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Most companies I've worked for have an exit interview. If they do that, then this is the time to bring it up. I would do it in as dispassionate a way as possible. The last thing you want if for them to have the impression that you are angry. Just bring the numbers to the attention of senior management may be the strongest argument you have. They may not have realized exactly how bad the problem has gotten and how much this person is costing them. You may also point out that with this number of disgruntled ex-employees, it is going to become impossible to find good new employees as the place will have reputation as a place to avoid. Then you can bring up any incidents of unprofessional behavior on the part of the person you are talking about if you have specifics, like date and time and who else was present so they can check out your story. If you can show project delays due to the number of new personnel or any other costs of this continual hiring, show that as well.

Try not to sound like you have a vendetta against this guy but show the problem though data not just your opinion.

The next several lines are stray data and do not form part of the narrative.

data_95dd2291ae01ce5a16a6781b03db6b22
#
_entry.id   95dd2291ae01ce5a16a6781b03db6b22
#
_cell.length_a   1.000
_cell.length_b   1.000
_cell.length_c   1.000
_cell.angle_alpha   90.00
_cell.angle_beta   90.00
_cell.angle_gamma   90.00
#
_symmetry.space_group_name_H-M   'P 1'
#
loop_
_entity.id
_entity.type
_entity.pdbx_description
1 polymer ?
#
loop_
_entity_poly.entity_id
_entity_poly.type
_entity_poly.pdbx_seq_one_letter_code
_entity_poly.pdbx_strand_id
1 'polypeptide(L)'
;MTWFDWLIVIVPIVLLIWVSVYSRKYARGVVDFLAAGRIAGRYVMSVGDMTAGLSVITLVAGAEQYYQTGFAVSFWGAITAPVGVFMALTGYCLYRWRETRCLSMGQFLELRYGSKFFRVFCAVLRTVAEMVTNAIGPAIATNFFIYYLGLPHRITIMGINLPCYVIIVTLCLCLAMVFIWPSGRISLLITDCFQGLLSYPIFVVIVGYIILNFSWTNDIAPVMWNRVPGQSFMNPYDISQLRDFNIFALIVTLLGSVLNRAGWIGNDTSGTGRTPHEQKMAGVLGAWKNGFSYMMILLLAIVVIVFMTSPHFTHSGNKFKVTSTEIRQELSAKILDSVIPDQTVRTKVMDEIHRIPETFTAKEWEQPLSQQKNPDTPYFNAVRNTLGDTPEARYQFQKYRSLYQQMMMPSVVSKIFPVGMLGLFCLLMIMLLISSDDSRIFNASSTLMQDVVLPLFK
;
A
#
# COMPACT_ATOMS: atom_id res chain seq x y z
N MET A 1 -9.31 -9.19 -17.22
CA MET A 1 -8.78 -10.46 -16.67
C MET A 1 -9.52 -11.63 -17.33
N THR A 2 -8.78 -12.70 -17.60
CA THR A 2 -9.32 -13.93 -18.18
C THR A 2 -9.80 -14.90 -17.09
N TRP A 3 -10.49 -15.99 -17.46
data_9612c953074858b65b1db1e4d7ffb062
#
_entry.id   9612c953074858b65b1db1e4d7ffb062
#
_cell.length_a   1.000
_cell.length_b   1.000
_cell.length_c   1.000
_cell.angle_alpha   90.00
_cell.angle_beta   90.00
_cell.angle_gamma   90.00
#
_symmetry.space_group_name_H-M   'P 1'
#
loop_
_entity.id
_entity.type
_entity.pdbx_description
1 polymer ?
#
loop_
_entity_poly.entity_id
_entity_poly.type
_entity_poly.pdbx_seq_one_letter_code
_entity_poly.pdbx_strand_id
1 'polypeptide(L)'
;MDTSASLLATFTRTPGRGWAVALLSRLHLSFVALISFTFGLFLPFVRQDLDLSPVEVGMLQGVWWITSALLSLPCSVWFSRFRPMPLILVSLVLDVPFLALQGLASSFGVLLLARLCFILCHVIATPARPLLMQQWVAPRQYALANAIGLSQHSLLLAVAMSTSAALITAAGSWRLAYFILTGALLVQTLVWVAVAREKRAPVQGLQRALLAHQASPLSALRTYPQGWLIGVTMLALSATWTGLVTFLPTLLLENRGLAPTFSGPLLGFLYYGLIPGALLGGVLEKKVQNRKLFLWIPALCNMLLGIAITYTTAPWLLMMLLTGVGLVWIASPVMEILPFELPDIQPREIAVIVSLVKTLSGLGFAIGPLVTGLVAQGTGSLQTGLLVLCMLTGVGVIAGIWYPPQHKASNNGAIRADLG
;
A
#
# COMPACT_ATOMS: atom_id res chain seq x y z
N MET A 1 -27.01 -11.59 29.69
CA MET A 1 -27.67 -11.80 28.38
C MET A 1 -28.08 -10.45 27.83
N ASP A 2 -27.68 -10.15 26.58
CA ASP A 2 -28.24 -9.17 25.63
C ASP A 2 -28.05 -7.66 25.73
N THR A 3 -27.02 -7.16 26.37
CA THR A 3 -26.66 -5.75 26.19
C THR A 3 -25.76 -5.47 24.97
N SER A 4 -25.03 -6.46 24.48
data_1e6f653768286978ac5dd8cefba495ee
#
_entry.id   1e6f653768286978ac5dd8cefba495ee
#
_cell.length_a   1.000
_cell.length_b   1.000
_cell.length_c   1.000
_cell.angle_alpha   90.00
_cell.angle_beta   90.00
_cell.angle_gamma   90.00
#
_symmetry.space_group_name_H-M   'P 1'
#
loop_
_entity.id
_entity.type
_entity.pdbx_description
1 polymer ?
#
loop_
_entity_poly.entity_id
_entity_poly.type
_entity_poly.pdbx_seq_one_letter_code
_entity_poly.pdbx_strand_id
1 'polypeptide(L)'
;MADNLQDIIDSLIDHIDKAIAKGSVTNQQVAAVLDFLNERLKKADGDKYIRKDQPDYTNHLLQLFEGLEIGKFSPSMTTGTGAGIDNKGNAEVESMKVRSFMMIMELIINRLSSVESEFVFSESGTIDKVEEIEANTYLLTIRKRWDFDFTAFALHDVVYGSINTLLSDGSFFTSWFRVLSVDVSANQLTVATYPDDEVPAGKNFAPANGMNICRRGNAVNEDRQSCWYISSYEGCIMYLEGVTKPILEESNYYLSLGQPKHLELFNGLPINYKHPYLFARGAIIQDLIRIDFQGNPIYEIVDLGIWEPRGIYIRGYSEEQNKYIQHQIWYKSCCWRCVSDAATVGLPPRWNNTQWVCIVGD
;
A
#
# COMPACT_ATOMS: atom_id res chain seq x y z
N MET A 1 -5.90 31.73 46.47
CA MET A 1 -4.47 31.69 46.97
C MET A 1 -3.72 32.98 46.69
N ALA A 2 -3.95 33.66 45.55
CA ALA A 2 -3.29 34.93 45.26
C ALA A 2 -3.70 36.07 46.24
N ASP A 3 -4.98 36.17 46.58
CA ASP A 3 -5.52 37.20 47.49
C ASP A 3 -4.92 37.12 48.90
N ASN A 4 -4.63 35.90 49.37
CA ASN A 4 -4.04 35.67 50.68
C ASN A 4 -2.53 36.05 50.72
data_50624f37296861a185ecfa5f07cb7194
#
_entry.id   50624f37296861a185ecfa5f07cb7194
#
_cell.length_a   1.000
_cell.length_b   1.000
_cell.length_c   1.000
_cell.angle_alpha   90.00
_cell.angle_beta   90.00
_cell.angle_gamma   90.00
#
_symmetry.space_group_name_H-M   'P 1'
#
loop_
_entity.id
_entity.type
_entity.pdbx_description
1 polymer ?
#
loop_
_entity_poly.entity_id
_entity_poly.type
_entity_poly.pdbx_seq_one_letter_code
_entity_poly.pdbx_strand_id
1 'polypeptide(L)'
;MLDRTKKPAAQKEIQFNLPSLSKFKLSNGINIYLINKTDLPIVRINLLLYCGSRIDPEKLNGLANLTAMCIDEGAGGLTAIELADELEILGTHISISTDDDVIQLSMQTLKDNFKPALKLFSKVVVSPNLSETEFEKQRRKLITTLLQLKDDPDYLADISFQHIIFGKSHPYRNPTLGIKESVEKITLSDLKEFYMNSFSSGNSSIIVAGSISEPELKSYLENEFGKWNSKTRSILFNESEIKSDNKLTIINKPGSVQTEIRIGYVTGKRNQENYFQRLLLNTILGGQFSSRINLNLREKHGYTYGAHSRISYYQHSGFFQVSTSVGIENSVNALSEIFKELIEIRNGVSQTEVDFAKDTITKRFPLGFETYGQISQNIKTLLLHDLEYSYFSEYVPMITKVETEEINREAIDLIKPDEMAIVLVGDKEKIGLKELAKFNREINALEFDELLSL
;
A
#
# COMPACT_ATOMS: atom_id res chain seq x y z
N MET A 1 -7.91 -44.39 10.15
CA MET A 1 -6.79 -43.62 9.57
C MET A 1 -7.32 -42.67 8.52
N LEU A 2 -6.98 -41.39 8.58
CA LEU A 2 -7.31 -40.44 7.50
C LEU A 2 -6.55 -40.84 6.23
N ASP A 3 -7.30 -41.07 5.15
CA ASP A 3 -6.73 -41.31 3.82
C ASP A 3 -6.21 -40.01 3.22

If they don't offer an exit interview and you have prepped a solid case from the data about the problem, then ask for an appointment with the person you think most likely to be able to deal with the problem on your last day there.

An exit interview can be risky in that it may feel like you are burning your bridges. But if this guy is not your immediate boss and if you have other people who have worked there for references, it may not be as risky as you think.

If you don't feel comfortable doing it through the exit interview, then feel free to send an anonymous letter; with this level of turnover, they won't know exactly who it was from. However, an anonymous letter may get less attention than an exit interview.

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    While I agree in some way, I think once you have decided to leave AND if you have a good reputation then leave it at that and leave in good standing. You never know about the job market and having the option of working for the lousy manager is still preferable to living in your car. If the OP really thought there was a need to raise this issue then they should have done it while they were a full employee. If nothing was done at that time then it would be quite obvious why they left and it would have probably had far greater impact than run-n-gunning out the door. – Dunk Apr 9 '13 at 22:06
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There is no point in bringing this up. Such a high attrition rate is an obvious problem. Upper management may already be dealing with the issue or they may be careless or simply incompetent. Either way, your input will not make a difference.